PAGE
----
The Mongol Rally 2018 is over. There are still some teams driving around the globe but for most of the participants, life is back to normal. As always, it’s astonishing how quickly one is back to everyday routine. Being stuck at borders and pushing Fröschli across the finish line already feels like far in the past. However, few days go by and fewer beers are drunk without one of us saying something like “back during the Mongol rally, we…”.
The adventure of the summer, the adventure of the year (maybe even the adventure of our lives) has left us with countless impressions and stories. Those desperate moments at the port in Baku, in the mountains of Kyrgyzstan, in the Steppe of Mongolia, they are going to survive longer than Fröschli, Füchsli, Matthias’ Drone and Felix’s hairband. (However, stories from the rally are not going to survive longer than Hubi’s stories from the Swiss military. Nothing ever will.) We are privileged for having the opportunity to do something like this and we are grateful for anyone who supported us before and during the rally.
A big thanks goes out to all sponsors who made us reach our charity goal. More thanks go to our parents for advice, time, financial support and faith in us. We would like to thank Savannah and Quynh for designing our and creating and printing our merchandise. Thank you to all the people we met on the road who helped us to find directions, a skilled mechanic or anyone else. Special thanks go out to Ali in Edirne, Barbaros in Istanbul, Emil in Baku, Nodirbek & Friends in Uzbekistan, Adli in Bishkek, Sultan in Almaty, Jack&Helena wherever they are now, Tilek in Khovd and all border officials in Central Asia – you truly made our rally the adventurous and beautiful thing it was!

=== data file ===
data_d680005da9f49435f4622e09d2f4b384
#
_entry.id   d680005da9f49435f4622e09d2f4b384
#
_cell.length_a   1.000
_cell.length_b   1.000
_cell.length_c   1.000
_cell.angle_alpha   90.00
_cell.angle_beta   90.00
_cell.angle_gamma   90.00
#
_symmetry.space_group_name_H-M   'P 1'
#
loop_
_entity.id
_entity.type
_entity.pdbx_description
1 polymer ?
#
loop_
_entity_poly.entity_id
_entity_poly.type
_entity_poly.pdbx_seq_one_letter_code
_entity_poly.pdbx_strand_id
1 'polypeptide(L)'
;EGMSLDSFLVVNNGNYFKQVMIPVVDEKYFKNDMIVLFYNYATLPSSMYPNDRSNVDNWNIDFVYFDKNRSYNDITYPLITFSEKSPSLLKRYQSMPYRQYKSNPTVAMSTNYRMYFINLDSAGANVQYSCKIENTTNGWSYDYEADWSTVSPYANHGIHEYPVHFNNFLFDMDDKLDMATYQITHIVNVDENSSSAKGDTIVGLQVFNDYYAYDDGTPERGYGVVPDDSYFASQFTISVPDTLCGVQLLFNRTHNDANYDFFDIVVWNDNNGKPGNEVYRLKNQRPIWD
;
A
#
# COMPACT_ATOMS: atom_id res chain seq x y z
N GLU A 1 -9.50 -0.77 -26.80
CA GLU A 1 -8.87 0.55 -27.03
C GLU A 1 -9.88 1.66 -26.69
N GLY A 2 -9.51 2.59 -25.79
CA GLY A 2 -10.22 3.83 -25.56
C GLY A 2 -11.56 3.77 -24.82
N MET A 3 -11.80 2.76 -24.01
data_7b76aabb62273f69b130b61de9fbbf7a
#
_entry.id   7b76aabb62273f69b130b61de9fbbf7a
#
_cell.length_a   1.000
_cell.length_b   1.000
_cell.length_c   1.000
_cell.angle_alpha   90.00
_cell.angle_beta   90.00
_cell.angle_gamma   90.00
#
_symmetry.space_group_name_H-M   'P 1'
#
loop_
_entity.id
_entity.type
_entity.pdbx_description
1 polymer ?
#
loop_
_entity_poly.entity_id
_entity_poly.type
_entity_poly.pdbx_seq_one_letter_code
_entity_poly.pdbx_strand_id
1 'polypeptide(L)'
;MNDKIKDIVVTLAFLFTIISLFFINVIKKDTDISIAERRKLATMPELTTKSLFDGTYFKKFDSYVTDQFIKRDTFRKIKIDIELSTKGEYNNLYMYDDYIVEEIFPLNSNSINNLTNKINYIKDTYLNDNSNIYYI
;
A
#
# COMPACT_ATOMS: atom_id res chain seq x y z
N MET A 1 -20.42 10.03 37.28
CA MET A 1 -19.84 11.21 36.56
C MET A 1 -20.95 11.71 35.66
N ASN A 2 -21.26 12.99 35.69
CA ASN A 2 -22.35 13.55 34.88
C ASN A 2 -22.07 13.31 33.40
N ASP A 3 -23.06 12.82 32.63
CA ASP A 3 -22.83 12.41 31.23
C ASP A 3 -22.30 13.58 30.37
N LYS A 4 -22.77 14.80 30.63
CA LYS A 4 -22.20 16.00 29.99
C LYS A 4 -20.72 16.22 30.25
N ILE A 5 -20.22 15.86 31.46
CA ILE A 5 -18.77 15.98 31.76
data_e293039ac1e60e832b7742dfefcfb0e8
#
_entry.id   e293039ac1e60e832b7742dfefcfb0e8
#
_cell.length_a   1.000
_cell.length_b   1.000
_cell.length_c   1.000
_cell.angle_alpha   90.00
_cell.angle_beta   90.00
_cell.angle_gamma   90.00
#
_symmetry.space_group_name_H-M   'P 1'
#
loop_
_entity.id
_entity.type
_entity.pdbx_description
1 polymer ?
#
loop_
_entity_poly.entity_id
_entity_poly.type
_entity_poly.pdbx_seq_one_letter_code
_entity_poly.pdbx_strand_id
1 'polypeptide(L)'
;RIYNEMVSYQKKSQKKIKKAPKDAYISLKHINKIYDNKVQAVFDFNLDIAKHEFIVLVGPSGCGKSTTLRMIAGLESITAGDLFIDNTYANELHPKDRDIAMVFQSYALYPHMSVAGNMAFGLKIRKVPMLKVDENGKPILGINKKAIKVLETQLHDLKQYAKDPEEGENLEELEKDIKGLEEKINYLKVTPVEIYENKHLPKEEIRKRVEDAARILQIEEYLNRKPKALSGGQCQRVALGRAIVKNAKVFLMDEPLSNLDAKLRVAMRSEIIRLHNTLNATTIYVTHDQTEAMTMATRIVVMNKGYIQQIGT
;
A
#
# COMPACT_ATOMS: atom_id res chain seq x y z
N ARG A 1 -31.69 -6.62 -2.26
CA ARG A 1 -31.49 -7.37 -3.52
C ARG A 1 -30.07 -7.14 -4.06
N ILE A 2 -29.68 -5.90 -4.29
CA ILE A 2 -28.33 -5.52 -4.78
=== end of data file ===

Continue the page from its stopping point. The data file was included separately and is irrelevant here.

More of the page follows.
May the spirit of the rally go on.
Day 48 - 51, Ulan-Ude
The first day in Ulan-Ude would be dedicated to rest and relaxation. We slept for ages, had a nice breakfast and only left the Airbnb at 2 pm, to get Fröschli over the finish line and take our well deserve finish photo. As it had to be expected, the deregistration process was rather chaotic, but we didn’t mind. After almost eight weeks on the road, who cares about spending one more hour. After the formalities were done, we spend the rest of the day exploring beautiful Ulan-Ude, Netflixing and Felix even treated himself with a massage. Helena and Jack had arrived in Ulan-Ude too last night, so we made plans for dinner and started preparing us mentally for the highlight of our time in Siberia: the infamous finish line party, where all the drained and potentially gone insane ralliers would meet and get absolutely plastered. And plastered we got. Overexcited to have made it through Mongolia, we got a bottle of vodka and some Jäger shots, which we downed with Jack in a very idiotic and irresponsible sprint. After the Adventurists got everyone a round of beer, the evening climaxed when Felix invited Jack to dance a passionate waltz. We enjoyed the time with our companions and adequately celebrated our heroism. The rest of our days in Ulan-Ude passed in pleasant quietness. We went out for a couple of meals, but mostly relaxed in our apartment or strolled through the city centre. On Monday, we towed Fröschli to the Cargo train station, where we would leave it to be transported to Estonia. The paperwork we had to go through was surprisingly little but in the end, Moritz knew Fröschli’s technical specs by heart. We spend some time in the area admiring all the cars that were gathered there and took some pictures with Füchsli, which Matthias and Hubi had dropped off there a few days ago. After having a last meal together, Felix left for the airport and Moritz started working on his visa issues. A call to the embassy got him the address of an alleged migration office. This turned out to be a normal police station, but the officer there was helpful nonetheless. Some translating by the Airbnb host later, he understood the problem and ordered a taxi that would take Moritz to the actual migration office. After some more explaining, waving visas around and translating, the situation got cleared up a little. Apparently, the issue couldn’t be resolved in Ulan-Ude, but in St. Petersburg, the next stop on his travel, a three-day extension could be granted. This was more than he could hope for, so he said final goodbyes to Ulan-Ude and got ready for some after-rally visa struggles. At least we were experienced embassy visitors by know.